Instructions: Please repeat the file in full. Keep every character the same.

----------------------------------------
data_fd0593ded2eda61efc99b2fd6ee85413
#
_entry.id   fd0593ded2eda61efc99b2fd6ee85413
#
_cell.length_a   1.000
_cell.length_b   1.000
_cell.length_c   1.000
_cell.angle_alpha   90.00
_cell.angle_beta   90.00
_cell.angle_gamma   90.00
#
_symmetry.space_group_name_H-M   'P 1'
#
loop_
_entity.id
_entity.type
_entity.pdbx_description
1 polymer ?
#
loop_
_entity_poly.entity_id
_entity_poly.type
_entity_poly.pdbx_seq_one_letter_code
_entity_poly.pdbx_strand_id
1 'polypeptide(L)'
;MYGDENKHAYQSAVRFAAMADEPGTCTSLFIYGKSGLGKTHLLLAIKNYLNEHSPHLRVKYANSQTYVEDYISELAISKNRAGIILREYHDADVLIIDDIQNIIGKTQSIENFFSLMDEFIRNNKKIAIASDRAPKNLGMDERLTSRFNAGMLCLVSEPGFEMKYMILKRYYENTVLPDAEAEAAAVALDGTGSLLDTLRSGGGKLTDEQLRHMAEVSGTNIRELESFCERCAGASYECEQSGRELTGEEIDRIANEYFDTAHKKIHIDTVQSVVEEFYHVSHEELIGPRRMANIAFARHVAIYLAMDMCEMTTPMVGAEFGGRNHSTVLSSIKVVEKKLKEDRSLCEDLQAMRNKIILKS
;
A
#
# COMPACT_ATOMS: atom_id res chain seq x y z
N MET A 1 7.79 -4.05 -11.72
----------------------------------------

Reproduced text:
data_fd0593ded2eda61efc99b2fd6ee85413
#
_entry.id   fd0593ded2eda61efc99b2fd6ee85413
#
_cell.length_a   1.000
_cell.length_b   1.000
_cell.length_c   1.000
_cell.angle_alpha   90.00
_cell.angle_beta   90.00
_cell.angle_gamma   90.00
#
_symmetry.space_group_name_H-M   'P 1'
#
loop_
_entity.id
_entity.type
_entity.pdbx_description
1 polymer ?
#
loop_
_entity_poly.entity_id
_entity_poly.type
_entity_poly.pdbx_seq_one_letter_code
_entity_poly.pdbx_strand_id
1 'polypeptide(L)'
;MYGDENKHAYQSAVRFAAMADEPGTCTSLFIYGKSGLGKTHLLLAIKNYLNEHSPHLRVKYANSQTYVEDYISELAISKNRAGIILREYHDADVLIIDDIQNIIGKTQSIENFFSLMDEFIRNNKKIAIASDRAPKNLGMDERLTSRFNAGMLCLVSEPGFEMKYMILKRYYENTVLPDAEAEAAAVALDGTGSLLDTLRSGGGKLTDEQLRHMAEVSGTNIRELESFCERCAGASYECEQSGRELTGEEIDRIANEYFDTAHKKIHIDTVQSVVEEFYHVSHEELIGPRRMANIAFARHVAIYLAMDMCEMTTPMVGAEFGGRNHSTVLSSIKVVEKKLKEDRSLCEDLQAMRNKIILKS
;
A
#
# COMPACT_ATOMS: atom_id res chain seq x y z
N MET A 1 7.79 -4.05 -11.72